Upon landing, I marched straight through El Prat, passing the Desigual and Dehesa Santa Maria with those big yellow letters that anyone who has ever lived in Barcelona would likely recognize. Ten minutes after reaching ground, I was already on the Aerobus headed to the center, where familiar Independista flags dangled out of windows (along with the newer, less familiar “Si” flags). It was an emotional experience to say the least. I arrived at Plaza Catalunya, hopped on the bus to Diagonal, then casually strutted my stuff up Gracia, all the way to where Ben and I once lived on Martinez de la Rosa. On our street I noticed what had closed (El Patio Latino, unsurprisingly), what had since appeared (motorcycle garage, artisanal craft store) and what had remained exactly the same (Los Amigos dive bar/restaurant, the Condis on the corner with the very loud reggaeton). I met my friend outside, popped up to my old apartment (now inhabited by a friend who let me stay there for the a few days) and – as if this past 7 months in Bordeaux were actually just a weekend trip I was now returning from – we strolled up to Placa del Sol. A little over one hour after landing I was already living my best Barcelona life, sitting on the steps of the plaza with a bottle from La Bodega del Sol opened by some dude with a lighter, smoking a cigarette and freshening up with one of those IPA’s with the fox logo on the cap (whose name I always forget).
After something so familiar, I was craving a meal at a familiar place too, so my friend and I stopped by La Cava on Corsega, on the way to Entrepanes Dias (whose terrace was, unfortunately, full). I like La Cava. And I visited the place a lot. It sort of became the go-to spot for when everything else, including its sister restaurant La Pepita, was full. They give you big jugs of vermut with 2 olives there, and it’s cheap. The food is vermut-side tapas and good. They always seem to have space at the long bar and there’s a little counter facing the street, which makes for the perfect spot when it’s not taken.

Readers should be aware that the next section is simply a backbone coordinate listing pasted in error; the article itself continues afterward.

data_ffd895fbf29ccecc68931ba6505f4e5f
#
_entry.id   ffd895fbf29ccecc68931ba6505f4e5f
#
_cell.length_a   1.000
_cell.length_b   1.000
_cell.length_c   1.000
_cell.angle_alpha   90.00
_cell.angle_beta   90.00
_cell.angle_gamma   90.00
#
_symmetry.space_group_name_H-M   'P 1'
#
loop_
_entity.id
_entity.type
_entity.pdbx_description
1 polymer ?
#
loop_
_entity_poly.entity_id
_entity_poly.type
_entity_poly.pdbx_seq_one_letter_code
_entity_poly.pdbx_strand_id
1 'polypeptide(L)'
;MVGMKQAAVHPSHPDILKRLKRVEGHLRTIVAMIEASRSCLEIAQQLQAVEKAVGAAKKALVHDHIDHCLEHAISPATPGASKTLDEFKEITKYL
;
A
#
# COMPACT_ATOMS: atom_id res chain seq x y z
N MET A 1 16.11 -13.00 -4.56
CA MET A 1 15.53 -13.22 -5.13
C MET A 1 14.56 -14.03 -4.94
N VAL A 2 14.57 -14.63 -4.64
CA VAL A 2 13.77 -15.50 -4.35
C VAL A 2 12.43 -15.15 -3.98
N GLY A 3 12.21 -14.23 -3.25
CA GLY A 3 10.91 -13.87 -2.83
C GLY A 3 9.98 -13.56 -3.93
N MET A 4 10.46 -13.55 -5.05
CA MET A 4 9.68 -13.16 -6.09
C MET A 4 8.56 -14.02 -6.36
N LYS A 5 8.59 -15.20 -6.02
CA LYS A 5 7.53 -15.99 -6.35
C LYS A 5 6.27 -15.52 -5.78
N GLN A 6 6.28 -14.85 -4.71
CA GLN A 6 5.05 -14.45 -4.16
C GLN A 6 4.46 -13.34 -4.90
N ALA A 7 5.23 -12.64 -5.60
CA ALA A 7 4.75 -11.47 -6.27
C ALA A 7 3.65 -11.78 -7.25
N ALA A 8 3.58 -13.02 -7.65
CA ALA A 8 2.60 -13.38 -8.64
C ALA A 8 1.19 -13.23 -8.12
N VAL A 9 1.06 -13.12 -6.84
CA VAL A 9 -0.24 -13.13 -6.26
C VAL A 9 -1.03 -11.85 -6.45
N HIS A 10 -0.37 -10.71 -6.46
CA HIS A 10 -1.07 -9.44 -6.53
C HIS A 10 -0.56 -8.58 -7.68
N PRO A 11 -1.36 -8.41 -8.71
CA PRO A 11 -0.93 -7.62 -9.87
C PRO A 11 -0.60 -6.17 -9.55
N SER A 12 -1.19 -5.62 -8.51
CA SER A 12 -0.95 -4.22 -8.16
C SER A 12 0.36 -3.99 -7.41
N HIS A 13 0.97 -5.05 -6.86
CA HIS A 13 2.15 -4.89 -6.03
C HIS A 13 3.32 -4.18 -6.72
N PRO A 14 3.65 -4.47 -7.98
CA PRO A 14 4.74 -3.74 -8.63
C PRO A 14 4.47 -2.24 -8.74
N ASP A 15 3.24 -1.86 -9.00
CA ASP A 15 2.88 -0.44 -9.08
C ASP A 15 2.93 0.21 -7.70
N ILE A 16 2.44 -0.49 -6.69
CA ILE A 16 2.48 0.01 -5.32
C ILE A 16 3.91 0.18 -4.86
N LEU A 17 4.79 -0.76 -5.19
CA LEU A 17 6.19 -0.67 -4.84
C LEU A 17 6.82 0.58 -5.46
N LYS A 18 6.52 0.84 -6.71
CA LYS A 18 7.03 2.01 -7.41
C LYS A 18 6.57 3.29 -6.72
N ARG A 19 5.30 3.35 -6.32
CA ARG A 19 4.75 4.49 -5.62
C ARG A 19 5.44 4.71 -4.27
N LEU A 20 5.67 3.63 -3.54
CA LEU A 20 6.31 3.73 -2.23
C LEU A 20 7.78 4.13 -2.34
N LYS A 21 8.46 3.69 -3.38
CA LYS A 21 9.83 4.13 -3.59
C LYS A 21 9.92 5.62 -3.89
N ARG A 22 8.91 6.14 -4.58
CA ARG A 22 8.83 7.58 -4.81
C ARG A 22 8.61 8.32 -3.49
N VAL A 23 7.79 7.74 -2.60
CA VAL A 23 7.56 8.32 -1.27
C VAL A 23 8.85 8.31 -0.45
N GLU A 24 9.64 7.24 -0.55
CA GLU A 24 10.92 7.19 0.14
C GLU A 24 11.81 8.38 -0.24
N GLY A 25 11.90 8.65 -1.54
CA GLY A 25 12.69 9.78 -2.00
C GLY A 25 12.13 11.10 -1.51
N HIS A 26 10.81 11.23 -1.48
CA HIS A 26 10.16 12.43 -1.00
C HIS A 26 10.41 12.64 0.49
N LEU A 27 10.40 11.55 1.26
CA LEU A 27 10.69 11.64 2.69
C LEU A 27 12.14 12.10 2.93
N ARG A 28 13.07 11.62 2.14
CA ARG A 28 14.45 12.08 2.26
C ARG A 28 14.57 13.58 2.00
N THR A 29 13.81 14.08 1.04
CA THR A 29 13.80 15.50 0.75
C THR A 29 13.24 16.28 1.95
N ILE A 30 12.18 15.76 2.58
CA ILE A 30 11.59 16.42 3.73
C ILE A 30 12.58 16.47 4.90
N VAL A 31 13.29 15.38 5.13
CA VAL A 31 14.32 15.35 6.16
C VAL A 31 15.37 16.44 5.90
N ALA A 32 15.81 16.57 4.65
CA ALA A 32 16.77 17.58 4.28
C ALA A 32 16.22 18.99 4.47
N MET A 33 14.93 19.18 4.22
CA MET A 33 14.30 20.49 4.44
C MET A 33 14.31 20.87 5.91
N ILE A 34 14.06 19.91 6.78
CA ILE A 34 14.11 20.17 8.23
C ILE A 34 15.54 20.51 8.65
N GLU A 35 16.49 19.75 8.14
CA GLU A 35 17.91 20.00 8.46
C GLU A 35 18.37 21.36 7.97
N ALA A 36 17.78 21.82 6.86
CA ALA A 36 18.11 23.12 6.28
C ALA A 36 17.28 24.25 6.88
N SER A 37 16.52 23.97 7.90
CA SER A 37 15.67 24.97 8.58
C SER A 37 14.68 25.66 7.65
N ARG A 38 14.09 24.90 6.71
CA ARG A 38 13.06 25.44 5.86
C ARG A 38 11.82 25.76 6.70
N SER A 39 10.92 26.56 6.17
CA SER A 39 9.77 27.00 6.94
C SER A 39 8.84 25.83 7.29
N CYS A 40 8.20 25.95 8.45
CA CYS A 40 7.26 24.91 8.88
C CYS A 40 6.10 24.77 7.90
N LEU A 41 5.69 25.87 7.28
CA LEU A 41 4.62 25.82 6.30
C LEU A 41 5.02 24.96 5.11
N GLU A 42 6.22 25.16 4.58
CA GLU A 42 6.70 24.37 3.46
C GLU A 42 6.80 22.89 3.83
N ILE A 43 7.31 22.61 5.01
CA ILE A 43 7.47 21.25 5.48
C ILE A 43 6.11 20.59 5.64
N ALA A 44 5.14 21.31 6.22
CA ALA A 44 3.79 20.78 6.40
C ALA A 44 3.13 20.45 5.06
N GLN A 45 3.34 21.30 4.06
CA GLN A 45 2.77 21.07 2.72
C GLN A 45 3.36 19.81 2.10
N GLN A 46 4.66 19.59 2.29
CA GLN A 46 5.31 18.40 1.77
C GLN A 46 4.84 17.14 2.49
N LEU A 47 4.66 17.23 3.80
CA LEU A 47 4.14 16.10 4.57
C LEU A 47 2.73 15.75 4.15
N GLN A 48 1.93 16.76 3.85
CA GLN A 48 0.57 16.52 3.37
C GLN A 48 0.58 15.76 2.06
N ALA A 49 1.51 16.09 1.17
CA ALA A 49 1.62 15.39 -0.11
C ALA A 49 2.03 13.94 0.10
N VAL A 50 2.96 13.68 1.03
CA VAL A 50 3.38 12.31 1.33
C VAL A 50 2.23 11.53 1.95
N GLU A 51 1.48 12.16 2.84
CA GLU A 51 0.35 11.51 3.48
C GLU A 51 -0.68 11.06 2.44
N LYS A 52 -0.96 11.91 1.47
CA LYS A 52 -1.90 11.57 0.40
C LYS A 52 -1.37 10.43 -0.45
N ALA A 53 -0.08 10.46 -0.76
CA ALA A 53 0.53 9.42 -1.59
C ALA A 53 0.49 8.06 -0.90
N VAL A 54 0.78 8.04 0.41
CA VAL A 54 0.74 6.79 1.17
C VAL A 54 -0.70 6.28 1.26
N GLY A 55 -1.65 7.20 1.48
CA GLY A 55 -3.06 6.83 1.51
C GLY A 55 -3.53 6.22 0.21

We had some pimientos del padron to start with spicy mayo drizzled on. The bursted skins are sprinkled with coarse salt. Crunchy on the outside with a tender interior, with a nice caramelized flavor mixing with a bit of char. A simple little snack I’ve missed being able to have literally anywhere at anytime.
Next, the house croquetas stuffed with shrimp bits and bechamel. These were delicious one-bite snacks, plump and juicy with a sandy, crunchy breadcrumb coating. The shrimp inside was also fine, tender bits running through the smooth, creamy filling.
La Cava’s patatas bravas (hey, that rhymes!) are some of the best non-gourmet bravas in town, perhaps second only to Kasparo in El Raval. They come in a flat tin, a generous portion to share between two. The potatoes are perfectly cooked with the crunchy skins hit with coarse salt. Actual diced, stewed and spicy-seasoned tomatoes replace the spicy red sauce, which normally accompanies the “white sauce” (aioli) in this dish. The aioli is also quite good – creamy and smooth in texture and not as slimy as usual. The garlic flavor is there but not as aggressive as in versions of this dish I’ve had so many times before.
On my first night back in Barcelona since moving from there, La Cava served the same function as it always did when I was living there: an accessible place serving food after 10 with an easy menu of good food. And, as vermuterias in Barcelona tend to do, they have a mean house vermut too, which has never let me down.